Oil debt to Venezuela US$160M – Jagdeo

Guyana’s debt to Venezuela for oil obtained under the PetroCaribe arrangement currently stands at over US$160M, President Bharrat Jagdeo says.

“The resources so far have been about (US)$160 something million dollars”, he said when questioned on the issue during a press conference at the Office of the President yesterday. The Head of State said that because of the rice agreement that Guyana has with Caracas, in which the debt is used to pay for rice exported to that country following which the Venezuelans would then cancel the promissory note, the debt is being reduced.

“So the debt portion that was accumulating, say it was US$165M and we then use US$30M or US$35M for their importation of rice. They import rice up to US$35M, so they will cancel US$35M of the debt so our debt obligation falls from US$165 to US$130”, explained Jagdeo. “We see this as a way of reducing the debt further”, he said.

Questioned on whether small countries like Guyana could be compromised by the size of the debt accumulated through PetroCaribe, the President said that in this country’s case, no. “The money is being accumulated. We’ve used very little of it. It’s when you spend all of the money that’s when the problem arises,” he said.  He explained that if money is borrowed at 1% interest and there is 23 years to repay, then if it is invested and earning 2% interest and the money is not used, then the money garnered from investing the resources can be used to service the debt. “We have not used significant parts of those resources”, Jagdeo emphasized.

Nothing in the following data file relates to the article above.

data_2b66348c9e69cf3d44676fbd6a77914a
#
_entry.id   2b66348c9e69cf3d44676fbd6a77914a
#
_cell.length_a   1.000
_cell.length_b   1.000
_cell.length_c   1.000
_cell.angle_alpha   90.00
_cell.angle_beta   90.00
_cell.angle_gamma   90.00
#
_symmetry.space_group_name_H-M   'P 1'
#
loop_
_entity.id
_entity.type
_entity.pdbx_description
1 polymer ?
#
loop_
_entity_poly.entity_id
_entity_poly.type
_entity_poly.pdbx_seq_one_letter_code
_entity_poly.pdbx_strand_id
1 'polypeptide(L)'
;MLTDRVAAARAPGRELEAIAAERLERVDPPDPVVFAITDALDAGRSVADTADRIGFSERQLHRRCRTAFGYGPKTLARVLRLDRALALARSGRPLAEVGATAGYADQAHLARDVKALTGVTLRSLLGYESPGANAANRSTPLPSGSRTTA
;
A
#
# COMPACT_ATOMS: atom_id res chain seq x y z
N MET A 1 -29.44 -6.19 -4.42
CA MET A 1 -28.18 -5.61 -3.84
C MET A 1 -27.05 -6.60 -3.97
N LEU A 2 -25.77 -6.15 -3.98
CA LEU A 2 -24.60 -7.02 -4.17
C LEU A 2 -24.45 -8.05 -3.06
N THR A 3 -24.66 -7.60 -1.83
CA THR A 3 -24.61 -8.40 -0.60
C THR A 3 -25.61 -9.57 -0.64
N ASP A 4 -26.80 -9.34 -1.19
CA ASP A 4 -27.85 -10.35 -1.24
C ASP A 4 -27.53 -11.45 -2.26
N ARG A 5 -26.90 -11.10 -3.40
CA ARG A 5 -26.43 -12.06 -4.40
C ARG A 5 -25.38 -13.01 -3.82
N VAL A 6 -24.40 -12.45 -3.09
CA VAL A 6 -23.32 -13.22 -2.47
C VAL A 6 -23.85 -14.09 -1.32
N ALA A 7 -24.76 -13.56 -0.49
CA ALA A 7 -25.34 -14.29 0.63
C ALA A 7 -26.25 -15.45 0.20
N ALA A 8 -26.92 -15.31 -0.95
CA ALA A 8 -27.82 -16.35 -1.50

He pointed out that some Caribbean countries, because of the financial crisis, as soon as the money was available, they used it. The president said that Guyana is in a good position now to finance a lot of initiatives. “It’s on our book as debt but it’s still lying in an account”, he said.

Meantime, he confirmed that Guyana will become an observer to the Venezuela-led regional grouping, the Bolivarian Alternative for the Peoples of the Americas (ALBA). “This entitles us to increase the amount of oil that we receive from Venezuela through the PetroCaribe arrangement”, he said. “We may not accede to the credit facilities for all of the oil”, the President added.  He said that aviation fuel will not be purchased through the PetroCaribe arrangement. “I’ve made it clear that we’re not asking to buy this through the PetroCaribe arrangement so there’ll be no debt component arising out of the import of the aviation fuel”.

Quizzed on other benefits of Guyana being an observer at ALBA, Jagdeo responded that this country can access the ALBA Bank and Fund. “We’re not sure we will do that but those are specific benefits”, he said.

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